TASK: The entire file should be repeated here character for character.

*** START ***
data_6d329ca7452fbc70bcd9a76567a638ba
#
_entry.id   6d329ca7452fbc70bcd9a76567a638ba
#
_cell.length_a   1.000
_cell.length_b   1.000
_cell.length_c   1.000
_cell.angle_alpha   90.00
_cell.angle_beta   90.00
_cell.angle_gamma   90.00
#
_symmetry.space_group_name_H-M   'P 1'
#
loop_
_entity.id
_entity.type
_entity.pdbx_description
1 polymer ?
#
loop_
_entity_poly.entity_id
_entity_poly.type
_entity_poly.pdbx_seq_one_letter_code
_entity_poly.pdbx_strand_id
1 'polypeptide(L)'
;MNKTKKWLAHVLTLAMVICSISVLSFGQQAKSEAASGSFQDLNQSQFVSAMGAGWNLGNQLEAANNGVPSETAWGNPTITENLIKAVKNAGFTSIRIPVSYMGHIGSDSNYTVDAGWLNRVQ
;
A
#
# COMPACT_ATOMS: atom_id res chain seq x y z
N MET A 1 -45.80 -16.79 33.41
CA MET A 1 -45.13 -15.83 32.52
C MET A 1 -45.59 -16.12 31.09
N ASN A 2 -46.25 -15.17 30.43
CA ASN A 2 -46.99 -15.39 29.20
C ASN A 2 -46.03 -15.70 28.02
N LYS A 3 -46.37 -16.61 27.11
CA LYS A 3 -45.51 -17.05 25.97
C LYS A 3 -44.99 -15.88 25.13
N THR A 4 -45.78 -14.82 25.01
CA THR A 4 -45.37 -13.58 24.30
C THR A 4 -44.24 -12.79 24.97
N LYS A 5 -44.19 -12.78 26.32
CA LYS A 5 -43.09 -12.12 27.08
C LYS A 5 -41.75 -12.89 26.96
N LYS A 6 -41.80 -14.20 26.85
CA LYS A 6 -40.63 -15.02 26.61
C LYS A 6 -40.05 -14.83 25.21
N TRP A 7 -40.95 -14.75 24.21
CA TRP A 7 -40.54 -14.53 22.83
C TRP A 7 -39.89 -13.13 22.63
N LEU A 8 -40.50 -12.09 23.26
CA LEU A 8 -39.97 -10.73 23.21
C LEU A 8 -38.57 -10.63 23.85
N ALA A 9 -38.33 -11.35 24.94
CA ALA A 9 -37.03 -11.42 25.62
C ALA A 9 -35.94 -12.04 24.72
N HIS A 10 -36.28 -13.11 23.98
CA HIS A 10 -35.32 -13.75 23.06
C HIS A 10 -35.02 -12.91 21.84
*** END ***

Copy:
data_6d329ca7452fbc70bcd9a76567a638ba
#
_entry.id   6d329ca7452fbc70bcd9a76567a638ba
#
_cell.length_a   1.000
_cell.length_b   1.000
_cell.length_c   1.000
_cell.angle_alpha   90.00
_cell.angle_beta   90.00
_cell.angle_gamma   90.00
#
_symmetry.space_group_name_H-M   'P 1'
#
loop_
_entity.id
_entity.type
_entity.pdbx_description
1 polymer ?
#
loop_
_entity_poly.entity_id
_entity_poly.type
_entity_poly.pdbx_seq_one_letter_code
_entity_poly.pdbx_strand_id
1 'polypeptide(L)'
;MNKTKKWLAHVLTLAMVICSISVLSFGQQAKSEAASGSFQDLNQSQFVSAMGAGWNLGNQLEAANNGVPSETAWGNPTITENLIKAVKNAGFTSIRIPVSYMGHIGSDSNYTVDAGWLNRVQ
;
A
#
# COMPACT_ATOMS: atom_id res chain seq x y z
N MET A 1 -45.80 -16.79 33.41
CA MET A 1 -45.13 -15.83 32.52
C MET A 1 -45.59 -16.12 31.09
N ASN A 2 -46.25 -15.17 30.43
CA ASN A 2 -46.99 -15.39 29.20
C ASN A 2 -46.03 -15.70 28.02
N LYS A 3 -46.37 -16.61 27.11
CA LYS A 3 -45.51 -17.05 25.97
C LYS A 3 -44.99 -15.88 25.13
N THR A 4 -45.78 -14.82 25.01
CA THR A 4 -45.37 -13.58 24.30
C THR A 4 -44.24 -12.79 24.97
N LYS A 5 -44.19 -12.78 26.32
CA LYS A 5 -43.09 -12.12 27.08
C LYS A 5 -41.75 -12.89 26.96
N LYS A 6 -41.80 -14.20 26.85
CA LYS A 6 -40.63 -15.02 26.61
C LYS A 6 -40.05 -14.83 25.21
N TRP A 7 -40.95 -14.75 24.21
CA TRP A 7 -40.54 -14.53 22.83
C TRP A 7 -39.89 -13.13 22.63
N LEU A 8 -40.50 -12.09 23.26
CA LEU A 8 -39.97 -10.73 23.21
C LEU A 8 -38.57 -10.63 23.85
N ALA A 9 -38.33 -11.35 24.94
CA ALA A 9 -37.03 -11.42 25.62
C ALA A 9 -35.94 -12.04 24.72
N HIS A 10 -36.28 -13.11 23.98
CA HIS A 10 -35.32 -13.75 23.06
C HIS A 10 -35.02 -12.91 21.84